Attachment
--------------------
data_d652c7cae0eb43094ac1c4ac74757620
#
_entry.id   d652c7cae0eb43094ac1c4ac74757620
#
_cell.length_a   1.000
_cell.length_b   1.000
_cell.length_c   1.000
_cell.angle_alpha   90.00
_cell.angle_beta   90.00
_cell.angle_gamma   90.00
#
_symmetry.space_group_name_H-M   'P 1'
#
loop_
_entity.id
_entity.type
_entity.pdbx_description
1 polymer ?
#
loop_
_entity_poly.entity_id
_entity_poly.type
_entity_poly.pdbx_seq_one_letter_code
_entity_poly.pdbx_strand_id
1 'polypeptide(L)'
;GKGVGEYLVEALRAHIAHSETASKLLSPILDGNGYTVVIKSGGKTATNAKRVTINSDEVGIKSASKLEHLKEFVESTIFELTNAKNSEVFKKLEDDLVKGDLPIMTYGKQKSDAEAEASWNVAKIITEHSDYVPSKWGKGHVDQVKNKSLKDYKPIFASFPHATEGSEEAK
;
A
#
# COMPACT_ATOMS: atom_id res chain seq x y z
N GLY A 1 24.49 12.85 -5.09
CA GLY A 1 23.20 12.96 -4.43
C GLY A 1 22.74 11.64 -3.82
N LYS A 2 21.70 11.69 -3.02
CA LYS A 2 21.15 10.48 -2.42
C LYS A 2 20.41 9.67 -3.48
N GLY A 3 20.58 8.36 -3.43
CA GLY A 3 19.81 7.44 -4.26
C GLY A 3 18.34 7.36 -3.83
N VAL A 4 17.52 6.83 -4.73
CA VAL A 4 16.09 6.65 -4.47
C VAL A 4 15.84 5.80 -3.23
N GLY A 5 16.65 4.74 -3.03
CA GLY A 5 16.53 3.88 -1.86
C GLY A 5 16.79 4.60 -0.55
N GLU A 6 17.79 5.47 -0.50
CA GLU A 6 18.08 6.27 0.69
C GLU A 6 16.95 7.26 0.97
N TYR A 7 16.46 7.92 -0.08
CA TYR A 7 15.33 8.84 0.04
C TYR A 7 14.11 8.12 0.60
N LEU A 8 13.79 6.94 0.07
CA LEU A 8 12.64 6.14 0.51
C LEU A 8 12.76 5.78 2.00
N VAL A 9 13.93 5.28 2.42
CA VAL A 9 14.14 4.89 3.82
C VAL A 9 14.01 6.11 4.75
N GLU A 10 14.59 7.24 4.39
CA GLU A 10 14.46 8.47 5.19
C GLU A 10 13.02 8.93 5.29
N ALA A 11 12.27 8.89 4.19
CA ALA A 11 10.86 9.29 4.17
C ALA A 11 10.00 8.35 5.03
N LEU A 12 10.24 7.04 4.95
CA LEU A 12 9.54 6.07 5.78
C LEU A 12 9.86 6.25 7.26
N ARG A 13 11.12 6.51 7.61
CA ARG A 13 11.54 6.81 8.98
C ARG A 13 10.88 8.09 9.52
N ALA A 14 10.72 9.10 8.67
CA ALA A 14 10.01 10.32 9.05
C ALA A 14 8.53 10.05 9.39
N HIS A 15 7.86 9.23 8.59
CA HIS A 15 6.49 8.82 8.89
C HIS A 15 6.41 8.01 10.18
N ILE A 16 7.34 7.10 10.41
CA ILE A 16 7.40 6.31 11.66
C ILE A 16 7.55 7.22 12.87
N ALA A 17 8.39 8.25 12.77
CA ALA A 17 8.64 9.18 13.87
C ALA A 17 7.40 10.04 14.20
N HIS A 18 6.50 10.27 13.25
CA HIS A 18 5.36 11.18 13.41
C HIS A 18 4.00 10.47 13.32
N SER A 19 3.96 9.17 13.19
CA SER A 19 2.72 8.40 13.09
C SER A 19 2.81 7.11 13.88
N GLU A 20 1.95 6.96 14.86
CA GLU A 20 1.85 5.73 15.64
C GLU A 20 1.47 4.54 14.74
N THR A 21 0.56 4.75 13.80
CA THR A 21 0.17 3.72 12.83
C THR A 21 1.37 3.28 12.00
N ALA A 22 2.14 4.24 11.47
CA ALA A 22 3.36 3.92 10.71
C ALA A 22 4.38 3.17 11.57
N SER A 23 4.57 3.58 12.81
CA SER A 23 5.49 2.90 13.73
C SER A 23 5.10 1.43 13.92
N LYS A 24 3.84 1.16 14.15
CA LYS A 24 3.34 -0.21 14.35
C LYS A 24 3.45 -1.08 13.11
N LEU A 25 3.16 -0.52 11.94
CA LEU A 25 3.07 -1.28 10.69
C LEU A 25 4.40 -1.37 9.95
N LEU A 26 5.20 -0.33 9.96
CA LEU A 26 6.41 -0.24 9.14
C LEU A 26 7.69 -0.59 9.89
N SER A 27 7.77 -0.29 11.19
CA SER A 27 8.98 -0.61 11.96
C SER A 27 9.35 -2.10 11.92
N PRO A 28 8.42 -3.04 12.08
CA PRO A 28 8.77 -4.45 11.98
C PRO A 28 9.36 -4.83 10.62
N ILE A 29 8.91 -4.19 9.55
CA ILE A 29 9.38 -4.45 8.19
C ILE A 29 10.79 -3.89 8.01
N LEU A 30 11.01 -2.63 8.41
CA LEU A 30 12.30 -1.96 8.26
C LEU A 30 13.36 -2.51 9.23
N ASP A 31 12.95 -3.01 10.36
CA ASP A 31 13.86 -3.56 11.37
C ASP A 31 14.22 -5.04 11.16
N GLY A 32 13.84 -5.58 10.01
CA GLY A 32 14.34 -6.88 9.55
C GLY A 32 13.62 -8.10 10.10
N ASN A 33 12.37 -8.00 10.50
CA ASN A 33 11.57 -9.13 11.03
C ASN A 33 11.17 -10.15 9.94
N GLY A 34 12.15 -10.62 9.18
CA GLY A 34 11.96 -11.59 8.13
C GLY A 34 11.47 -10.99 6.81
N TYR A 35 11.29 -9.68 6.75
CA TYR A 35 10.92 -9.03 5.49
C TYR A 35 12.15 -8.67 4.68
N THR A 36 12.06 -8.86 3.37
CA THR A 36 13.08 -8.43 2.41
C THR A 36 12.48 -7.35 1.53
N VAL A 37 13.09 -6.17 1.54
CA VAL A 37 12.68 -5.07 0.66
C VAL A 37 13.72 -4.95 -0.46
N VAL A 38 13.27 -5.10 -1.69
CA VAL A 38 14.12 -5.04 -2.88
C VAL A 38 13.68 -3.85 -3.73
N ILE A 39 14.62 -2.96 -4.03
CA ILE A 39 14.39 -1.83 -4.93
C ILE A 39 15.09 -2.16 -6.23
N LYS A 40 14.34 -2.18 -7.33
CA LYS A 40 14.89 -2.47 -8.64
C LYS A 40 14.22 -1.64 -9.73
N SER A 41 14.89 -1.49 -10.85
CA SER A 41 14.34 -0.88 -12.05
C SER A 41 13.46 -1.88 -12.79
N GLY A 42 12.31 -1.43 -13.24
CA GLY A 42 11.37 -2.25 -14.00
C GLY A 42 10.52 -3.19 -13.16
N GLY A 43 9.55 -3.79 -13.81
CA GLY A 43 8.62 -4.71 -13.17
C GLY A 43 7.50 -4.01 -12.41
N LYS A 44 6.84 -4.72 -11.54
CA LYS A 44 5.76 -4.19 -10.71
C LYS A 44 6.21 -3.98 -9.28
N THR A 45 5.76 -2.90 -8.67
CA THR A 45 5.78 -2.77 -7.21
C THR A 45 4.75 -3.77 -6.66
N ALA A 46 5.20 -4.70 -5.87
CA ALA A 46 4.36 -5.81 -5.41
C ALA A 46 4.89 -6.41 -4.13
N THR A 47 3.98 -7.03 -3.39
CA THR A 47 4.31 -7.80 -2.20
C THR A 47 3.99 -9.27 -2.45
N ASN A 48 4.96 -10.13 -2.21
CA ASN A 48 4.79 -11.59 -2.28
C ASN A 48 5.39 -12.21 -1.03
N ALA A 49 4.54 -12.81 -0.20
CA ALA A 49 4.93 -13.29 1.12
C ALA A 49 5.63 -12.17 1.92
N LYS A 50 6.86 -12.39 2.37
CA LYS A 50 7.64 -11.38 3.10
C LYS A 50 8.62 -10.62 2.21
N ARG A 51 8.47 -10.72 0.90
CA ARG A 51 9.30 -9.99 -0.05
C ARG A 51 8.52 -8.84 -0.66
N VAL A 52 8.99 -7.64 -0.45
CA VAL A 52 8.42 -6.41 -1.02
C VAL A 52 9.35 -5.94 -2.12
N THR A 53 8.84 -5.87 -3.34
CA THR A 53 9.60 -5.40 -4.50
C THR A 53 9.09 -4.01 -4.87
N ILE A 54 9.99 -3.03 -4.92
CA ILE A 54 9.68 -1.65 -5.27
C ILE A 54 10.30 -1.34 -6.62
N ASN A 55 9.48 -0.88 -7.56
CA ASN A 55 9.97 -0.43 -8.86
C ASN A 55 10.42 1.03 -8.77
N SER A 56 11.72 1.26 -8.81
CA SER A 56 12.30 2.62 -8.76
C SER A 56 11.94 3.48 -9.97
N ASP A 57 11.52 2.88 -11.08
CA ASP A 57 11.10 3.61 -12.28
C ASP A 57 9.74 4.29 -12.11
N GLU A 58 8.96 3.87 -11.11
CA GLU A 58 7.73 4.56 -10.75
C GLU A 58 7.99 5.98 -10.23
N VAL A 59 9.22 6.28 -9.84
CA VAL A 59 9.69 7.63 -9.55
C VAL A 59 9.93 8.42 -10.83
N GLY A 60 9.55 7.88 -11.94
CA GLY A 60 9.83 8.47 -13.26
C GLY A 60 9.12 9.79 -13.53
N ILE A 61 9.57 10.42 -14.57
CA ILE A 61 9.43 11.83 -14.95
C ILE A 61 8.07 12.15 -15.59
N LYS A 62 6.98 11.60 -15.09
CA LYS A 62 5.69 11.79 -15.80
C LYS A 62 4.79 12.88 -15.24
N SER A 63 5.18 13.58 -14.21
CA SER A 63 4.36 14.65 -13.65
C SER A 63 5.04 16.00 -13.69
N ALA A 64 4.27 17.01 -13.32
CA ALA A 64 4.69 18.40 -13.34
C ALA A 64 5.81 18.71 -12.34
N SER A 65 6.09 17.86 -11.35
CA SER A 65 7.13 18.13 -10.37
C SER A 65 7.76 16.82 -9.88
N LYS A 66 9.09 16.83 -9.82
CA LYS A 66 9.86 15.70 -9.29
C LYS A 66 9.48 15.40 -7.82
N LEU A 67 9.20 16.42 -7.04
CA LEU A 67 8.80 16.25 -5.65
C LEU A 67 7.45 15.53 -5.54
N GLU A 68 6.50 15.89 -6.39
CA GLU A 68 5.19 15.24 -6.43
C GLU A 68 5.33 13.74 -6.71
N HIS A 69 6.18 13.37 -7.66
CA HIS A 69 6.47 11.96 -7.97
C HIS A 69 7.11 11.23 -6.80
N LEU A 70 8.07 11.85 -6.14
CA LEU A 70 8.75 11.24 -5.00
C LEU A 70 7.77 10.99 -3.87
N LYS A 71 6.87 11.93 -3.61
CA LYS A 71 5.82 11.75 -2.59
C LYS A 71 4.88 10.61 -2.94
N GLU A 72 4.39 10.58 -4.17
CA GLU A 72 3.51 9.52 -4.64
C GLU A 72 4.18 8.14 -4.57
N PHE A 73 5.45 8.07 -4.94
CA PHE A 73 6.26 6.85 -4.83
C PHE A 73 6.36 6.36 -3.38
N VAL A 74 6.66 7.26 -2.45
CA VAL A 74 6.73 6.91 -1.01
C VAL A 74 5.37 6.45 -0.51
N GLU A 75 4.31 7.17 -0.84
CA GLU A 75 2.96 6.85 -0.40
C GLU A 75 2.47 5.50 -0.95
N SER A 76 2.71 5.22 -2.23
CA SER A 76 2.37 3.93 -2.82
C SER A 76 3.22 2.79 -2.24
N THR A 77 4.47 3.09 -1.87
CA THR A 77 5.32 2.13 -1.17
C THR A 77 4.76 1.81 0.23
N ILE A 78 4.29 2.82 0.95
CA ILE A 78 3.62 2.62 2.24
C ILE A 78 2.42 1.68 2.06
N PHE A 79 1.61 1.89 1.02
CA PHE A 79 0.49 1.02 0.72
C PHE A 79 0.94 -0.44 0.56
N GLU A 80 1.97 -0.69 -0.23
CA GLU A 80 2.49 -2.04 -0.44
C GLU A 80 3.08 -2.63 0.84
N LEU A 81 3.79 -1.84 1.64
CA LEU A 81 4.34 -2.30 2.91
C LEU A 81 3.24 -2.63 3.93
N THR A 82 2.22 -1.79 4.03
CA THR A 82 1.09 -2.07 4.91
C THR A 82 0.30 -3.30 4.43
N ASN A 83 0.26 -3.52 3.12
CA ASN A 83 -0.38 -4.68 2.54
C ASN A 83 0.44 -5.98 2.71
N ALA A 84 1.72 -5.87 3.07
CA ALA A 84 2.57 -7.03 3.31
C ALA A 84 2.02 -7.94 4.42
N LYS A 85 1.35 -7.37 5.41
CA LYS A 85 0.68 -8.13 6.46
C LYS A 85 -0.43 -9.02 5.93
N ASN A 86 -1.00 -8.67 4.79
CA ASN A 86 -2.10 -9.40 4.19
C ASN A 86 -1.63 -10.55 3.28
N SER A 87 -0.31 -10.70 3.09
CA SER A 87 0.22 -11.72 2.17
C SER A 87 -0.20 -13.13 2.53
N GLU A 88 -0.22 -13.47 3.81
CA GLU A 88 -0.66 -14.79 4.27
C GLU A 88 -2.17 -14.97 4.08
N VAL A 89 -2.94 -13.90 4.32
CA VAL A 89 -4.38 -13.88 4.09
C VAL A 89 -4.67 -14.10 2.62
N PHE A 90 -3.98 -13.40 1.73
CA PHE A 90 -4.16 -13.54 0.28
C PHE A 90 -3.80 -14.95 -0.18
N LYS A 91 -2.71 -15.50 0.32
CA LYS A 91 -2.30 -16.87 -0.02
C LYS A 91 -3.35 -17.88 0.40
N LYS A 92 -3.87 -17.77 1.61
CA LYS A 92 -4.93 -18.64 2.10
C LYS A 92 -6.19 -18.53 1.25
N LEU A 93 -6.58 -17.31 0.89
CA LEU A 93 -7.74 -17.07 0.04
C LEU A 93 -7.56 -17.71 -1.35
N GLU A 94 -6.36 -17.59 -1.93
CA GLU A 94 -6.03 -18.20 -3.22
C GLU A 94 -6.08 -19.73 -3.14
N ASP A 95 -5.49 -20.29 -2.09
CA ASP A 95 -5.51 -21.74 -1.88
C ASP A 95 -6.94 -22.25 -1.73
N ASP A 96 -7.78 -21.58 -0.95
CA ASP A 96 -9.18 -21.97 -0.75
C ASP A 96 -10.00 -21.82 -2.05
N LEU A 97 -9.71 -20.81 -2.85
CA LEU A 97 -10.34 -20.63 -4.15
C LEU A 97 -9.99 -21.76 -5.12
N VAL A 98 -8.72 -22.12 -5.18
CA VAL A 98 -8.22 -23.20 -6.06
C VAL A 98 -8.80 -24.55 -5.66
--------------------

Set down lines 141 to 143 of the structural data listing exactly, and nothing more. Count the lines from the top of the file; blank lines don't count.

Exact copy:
C VAL A 37 13.72 -4.95 -0.46
N VAL A 38 13.27 -5.10 -1.69
CA VAL A 38 14.12 -5.04 -2.88